Most movie fans have seen or at least heard of Hollywood legends Hedy Lamarr and Steve McQueen. But how many know that these two were inventors who have significantly changed our lives. Nobody? Not surprising.

But it’s true. Hedy Lamarr and Steve McQueen were both Hollywood stars and inventors. Hedy Lamarr thought of torpedoes guided by radio signals and Steve McQueen invented the bucket seat that has revolutionised the automobile industry.

However, Hedy’s invention was never used for the purpose invented. Instead it is now used in satellite communications today.

Hedy was born Hedwig Eva Marie Kiesler on November 9, 1914 in Vienna, Austria. Best known for Hollywood director Mel Brooks “cowboy” film parody ‘Blazing Saddles’, she started her movie career at 17 when she was discovered by Max Reinhardt. Among her first films was the 1931, German film ‘Die Koffer des Herrn O.F.’ (The Suitcases of Mr. O.F.).

In 1933, she married Friedrich (Fritz) Mandl, an arms dealer. Being exposed to weapons and weaponry, she came up with the idea of a radio-controlled torpedo. She soon learned that radio signals could be easily jammed and dropped the idea.

In 1937, Hedy left Austria and her husband to shift to America, like many artists who were becoming uncomfortable in Adolf Hitler’s Germany with its increasing shades of Naziism.

On the ship Normandie, she met Louis B. Mayer who signed her for a seven-year contract with MGM and she changed her name to Hedy Lamarr in memory of the silent screen actress Barbara La Marr.

When World War II was declared in 1939, Hedy again brought up the subject of a radio-controlled torpedo. She suggested the idea to music composer George Antheil.

Hedy Lamarr invented and filed a patent the radio-controlled torpedo.
Hedy Lamarr invented and filed a patent the radio-controlled torpedo.

They realised that if they were able to change the radio signal frequency at random intervals (called frequency hopping) the the signals could not be jammed and torpedo would work. In June 1941 they filed a patent for their invention.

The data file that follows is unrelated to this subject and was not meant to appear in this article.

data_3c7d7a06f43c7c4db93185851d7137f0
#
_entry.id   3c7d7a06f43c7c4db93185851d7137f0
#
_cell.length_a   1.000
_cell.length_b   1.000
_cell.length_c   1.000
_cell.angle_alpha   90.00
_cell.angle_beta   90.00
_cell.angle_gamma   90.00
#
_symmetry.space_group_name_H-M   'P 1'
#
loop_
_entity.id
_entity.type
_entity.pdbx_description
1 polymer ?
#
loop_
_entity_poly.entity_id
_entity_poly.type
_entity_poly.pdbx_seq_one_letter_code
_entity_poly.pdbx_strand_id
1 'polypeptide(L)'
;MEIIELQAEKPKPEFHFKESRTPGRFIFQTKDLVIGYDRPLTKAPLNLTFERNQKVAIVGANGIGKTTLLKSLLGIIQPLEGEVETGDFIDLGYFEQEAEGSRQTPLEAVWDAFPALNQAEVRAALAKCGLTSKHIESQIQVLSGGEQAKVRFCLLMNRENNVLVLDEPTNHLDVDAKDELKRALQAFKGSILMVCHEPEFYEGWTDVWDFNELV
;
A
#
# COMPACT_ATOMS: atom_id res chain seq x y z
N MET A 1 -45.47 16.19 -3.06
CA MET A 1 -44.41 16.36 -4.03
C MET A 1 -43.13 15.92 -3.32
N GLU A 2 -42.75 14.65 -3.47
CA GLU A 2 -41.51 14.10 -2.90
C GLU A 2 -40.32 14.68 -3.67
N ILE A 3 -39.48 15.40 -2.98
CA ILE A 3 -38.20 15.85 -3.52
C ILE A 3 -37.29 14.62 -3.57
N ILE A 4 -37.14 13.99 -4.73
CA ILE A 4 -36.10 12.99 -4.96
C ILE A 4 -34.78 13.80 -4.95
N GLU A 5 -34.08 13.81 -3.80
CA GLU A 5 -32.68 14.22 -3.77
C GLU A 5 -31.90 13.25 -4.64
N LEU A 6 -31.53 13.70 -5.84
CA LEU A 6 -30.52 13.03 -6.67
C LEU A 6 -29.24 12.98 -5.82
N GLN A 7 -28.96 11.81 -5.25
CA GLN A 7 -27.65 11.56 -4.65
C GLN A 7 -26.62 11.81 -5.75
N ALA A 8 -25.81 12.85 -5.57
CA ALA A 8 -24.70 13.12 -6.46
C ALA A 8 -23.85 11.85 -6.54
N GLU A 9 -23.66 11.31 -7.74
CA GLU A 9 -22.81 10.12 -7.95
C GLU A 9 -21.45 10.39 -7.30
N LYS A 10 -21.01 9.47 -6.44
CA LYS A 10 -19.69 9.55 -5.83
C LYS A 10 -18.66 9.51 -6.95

Unfortunately the patent expired in 1959 without anyone making any use of it. It was ironic that the U.S. military simply let the patent languish. It was only in 1997 that the invention was formally acknowledged.

Instead of “frequency hopping”, the term used today is “spread spectrum” which was tested to make cellular phone calls more secure from eavesdroppers.

Unfortunately for Lamarr, who could use some of that money, the patent expired long ago.

Steve McQueen’s life is a rags to riches story. Born in Beech Grove, Indiana, on 24 March 1930, Steve was the product of a broken home. Coming into the movies, Steve McQueen became one of the most popular stars and basked in the adulation of his fans.

Though born in Indiana, Steve was raised by his great-granduncle in rural Missouri. In his early teens his family moved to Los Angeles, where Steve drifted into petty crime. He was arrested for stealing hubcaps from cars and sent to reform school – the Boys’ Republic in Chino, California. Reform school really straightened McQueen out.

McQueen drifted to Hollywood and eventually to films where he hit stardom. He is credited with being one of the best actors in Hollywood history and his films are considered classics.

Acting in films such as ‘The Great Escape’, ‘The Sand Pebbles’, (for which he received an Academy Award nomination), ‘The Thomas Crown Affair’, ‘The Magnificent Seven’ and ‘Papillon’ among others, McQueen loved to play characters who had a secret sorrow in life that made them different from others — more a reflection of his childhood.

McQueen, like other film stars James Dean and Paul Newman, was addicted to living in the fast lane. He was well known as a racing car driver and loved to race and tinker with engines on and off camera. Initially McQueen even contemplated the idea of designing clothing accessories for auto racers and motorcycle racers.

A motoring enthusiast he found racing cars had poorly designed seats leading to driving problems. Racers were fidgeting in their seats, craning their necks and hurting their back instead of relaxing and being comfortable. So he designed a seat, which took the shape of the human back.

On December 8, 1969, he filed for patent for the invention of the bucket seat. The bucket seat took the auto world by storm. Today, it is the basis for almost all roadsters and grand prix machines on the racetrack and on city roads.

739 words | 7 minutes
Readability: Grade 8 (13-14 year old children)
Based on Flesch–Kincaid readability scores

Filed under: 5ws and h
Tags: #world war ii, #patents, #signals, #academy award, #radio, #invention, #films, #frequency, #hollywood

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